President Buhari, Sign The Proceeds of Crime Bill Into Law -By Bámidélé Adémólá-Olátéjú

Filed under: Democracy & Governance |
Bámidélé Adémólá-Olátéjú

Bámidélé Adémólá-Olátéjú

 

Nigeria needs a wide-ranging piece of legislation that will lead to the prosecution of any person who has laundered the proceeds of crime. The full strength of the legislation will be a powerful new tool in the battle against bribery and other related forms of corruption. It will help prosecutors target criminal assets, cut the profits from crime and increase the risk for those who indulge in criminal activities.

A Tafa Balogun steals, gets paraded, cuts a deal and gets a slap on the wrist. A Maina undertakes a monumental heist of the pension of hapless workers and gets a pitiable fine and a do-not-go-to-jail card. People loot Nigeria blind because they know they will get away with their crimes. Even if jailed, they know they can buy lighter prison terms and come back to enjoy their loot. No one has made a clearer case for assets recovery than Eric Holder, the United States Attorney General, at the Global Forum IV, in Doha, on November 2009. “We must work together to ensure that corrupt officials do not retain the illicit proceeds of their corruption. There is no gentle way to say it: When kleptocrats loot their nations’ treasuries, steal natural resources, and embezzle development aid, they condemn their nations’ children to starvation and disease. In the face of this manifest injustice, asset recovery is a global imperative.”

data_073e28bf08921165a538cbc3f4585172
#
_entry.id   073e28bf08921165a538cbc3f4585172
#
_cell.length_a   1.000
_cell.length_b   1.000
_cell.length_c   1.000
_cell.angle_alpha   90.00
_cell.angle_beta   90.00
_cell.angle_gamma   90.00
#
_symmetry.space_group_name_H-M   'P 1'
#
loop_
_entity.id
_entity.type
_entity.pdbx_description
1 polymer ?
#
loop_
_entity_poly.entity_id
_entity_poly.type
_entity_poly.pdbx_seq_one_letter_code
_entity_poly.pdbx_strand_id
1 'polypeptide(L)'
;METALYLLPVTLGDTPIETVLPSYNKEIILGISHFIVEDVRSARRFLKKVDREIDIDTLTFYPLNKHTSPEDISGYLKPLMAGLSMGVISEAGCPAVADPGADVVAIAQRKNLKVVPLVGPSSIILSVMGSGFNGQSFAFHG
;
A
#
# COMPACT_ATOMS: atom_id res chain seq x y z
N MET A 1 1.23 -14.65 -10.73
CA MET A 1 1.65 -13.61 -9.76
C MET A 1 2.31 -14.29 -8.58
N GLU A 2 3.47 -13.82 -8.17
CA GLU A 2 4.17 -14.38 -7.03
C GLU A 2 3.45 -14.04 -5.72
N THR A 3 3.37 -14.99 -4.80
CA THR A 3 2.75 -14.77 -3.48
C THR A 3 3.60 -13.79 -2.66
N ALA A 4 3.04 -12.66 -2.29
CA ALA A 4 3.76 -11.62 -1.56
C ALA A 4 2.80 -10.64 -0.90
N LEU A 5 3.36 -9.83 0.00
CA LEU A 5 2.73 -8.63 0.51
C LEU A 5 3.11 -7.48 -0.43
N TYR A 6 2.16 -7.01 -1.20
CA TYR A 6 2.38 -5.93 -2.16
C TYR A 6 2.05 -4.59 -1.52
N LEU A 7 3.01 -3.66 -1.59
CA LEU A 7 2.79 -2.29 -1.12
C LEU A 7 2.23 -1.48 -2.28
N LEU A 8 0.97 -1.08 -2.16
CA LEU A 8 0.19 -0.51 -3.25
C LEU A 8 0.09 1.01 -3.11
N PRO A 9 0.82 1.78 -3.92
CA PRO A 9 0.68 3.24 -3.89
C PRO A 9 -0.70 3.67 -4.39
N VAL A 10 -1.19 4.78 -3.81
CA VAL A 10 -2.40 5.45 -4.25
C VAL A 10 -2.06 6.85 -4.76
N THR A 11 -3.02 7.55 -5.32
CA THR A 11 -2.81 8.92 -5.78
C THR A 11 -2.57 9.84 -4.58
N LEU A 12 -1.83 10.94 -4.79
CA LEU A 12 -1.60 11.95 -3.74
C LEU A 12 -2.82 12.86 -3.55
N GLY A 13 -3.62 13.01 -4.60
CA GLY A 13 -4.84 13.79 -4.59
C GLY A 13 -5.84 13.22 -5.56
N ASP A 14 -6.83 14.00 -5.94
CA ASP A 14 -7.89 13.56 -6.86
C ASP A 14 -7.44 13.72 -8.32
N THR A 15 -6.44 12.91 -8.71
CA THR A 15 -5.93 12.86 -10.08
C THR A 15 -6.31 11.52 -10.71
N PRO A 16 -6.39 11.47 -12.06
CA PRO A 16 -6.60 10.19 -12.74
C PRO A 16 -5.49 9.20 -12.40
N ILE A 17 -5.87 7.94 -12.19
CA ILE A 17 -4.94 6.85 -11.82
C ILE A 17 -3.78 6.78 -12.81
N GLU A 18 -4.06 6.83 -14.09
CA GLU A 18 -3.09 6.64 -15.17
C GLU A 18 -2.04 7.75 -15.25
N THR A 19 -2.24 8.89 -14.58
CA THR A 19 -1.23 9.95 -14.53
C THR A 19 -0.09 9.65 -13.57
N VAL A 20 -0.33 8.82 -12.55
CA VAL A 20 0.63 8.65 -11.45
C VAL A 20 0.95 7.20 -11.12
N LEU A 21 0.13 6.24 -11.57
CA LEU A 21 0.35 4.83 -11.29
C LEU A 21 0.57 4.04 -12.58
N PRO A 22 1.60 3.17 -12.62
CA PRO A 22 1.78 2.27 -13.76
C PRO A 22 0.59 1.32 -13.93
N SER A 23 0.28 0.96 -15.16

…the POCA bill is reportedly focused on recovering illegally acquired property through forfeiture, confiscation or civil recovery, and provides the powers to seize, freeze and restrain criminals from having access to such property.

The Nigerian Senate on June 3, 2015 passed the Proceeds of Crime ACT (POCA) Bill. Various Nigerian newspapers reported that the bill seeks to establish a central agency to manage the proceeds recovered from convicted criminals. Even though looking for information on nass.gov.ng is like looking for needle in a haystack, the POCA bill is reportedly focused on recovering illegally acquired property through forfeiture, confiscation or civil recovery, and provides the powers to seize, freeze and restrain criminals from having access to such property. One can be sure the bill will be an unimaginative lifting of the British POCA bill, with watered down consequences.